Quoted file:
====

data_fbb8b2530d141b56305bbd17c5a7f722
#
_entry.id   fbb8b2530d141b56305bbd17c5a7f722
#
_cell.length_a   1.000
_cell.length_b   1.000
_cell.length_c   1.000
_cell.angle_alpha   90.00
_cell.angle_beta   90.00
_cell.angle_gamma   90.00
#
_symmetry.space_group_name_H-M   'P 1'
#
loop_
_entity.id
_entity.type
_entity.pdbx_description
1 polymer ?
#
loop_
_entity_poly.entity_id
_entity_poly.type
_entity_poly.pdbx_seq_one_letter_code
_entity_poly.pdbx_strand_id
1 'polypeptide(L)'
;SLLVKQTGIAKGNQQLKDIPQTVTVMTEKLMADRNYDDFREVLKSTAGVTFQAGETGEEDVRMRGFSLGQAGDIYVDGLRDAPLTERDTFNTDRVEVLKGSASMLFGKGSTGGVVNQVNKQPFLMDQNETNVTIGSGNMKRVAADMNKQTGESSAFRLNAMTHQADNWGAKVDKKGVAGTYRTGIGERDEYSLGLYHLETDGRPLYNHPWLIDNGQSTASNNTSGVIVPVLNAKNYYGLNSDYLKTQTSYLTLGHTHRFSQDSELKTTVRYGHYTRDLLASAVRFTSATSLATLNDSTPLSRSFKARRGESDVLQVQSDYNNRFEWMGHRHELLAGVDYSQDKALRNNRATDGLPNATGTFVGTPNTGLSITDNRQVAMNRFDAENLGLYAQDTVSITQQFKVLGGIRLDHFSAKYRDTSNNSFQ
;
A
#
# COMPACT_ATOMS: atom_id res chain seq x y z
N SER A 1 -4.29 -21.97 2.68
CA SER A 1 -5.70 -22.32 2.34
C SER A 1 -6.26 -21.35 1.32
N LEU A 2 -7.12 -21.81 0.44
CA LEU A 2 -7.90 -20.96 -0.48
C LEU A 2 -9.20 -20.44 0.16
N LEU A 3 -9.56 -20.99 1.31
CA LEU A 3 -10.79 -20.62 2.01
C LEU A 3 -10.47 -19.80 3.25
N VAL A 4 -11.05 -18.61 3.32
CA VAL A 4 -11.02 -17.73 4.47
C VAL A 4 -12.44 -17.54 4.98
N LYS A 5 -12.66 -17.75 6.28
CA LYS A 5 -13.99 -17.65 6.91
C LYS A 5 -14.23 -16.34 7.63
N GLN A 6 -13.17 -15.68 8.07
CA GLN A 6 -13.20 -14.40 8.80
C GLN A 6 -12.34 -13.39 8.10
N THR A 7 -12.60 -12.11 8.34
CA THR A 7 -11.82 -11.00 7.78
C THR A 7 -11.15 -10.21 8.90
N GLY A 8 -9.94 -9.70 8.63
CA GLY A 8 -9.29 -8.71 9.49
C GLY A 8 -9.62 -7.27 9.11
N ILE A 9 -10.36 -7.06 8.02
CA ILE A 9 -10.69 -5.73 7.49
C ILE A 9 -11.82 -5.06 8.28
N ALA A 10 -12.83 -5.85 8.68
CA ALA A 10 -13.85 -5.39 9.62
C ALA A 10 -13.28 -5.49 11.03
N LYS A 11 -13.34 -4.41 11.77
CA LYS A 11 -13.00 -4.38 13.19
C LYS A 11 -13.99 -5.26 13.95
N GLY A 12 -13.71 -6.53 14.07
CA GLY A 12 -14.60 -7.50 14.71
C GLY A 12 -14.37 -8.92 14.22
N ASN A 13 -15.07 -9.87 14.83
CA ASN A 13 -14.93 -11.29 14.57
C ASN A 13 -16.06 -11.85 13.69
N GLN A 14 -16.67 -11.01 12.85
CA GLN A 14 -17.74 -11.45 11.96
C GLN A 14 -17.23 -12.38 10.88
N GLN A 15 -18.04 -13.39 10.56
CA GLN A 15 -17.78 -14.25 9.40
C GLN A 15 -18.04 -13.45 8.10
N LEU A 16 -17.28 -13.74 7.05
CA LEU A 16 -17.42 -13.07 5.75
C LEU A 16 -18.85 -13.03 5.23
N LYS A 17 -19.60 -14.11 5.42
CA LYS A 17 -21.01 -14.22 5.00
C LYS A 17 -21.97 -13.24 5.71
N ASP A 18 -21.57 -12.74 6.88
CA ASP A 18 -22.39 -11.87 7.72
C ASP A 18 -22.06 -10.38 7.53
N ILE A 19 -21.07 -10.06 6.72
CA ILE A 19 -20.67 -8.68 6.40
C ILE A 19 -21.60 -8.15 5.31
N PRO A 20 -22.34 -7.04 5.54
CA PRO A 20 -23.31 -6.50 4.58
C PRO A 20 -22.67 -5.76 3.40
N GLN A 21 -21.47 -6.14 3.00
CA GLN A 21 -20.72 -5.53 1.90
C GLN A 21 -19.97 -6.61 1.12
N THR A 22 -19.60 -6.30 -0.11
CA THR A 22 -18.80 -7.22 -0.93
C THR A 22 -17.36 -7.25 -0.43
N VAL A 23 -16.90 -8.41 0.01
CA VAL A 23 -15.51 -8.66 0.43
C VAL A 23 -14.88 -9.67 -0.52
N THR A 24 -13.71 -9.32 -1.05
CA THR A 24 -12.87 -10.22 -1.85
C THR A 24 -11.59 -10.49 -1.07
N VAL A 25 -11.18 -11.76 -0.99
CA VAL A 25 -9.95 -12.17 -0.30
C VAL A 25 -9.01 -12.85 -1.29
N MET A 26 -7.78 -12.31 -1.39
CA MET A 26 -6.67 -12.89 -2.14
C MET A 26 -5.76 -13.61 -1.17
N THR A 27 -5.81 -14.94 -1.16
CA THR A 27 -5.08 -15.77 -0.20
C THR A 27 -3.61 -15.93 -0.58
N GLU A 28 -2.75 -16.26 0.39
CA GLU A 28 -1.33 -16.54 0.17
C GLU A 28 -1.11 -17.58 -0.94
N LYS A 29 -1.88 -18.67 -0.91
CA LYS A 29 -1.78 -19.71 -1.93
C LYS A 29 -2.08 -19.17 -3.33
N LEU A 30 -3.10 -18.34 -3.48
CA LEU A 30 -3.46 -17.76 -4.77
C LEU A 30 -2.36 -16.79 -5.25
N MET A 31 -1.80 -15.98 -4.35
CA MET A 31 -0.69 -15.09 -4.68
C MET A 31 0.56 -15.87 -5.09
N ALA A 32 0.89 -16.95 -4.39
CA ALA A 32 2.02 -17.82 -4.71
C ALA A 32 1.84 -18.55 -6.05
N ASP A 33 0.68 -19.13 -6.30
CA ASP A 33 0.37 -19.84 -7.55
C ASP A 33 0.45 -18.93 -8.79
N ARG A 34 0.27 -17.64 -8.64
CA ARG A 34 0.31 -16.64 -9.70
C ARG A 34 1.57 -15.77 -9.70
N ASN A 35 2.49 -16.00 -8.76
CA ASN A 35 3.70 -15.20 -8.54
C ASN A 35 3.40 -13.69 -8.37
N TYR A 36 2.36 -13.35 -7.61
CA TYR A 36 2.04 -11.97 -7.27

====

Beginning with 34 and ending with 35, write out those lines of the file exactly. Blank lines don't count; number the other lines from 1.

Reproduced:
N LEU A 2 -7.12 -21.81 0.44
CA LEU A 2 -7.90 -20.96 -0.48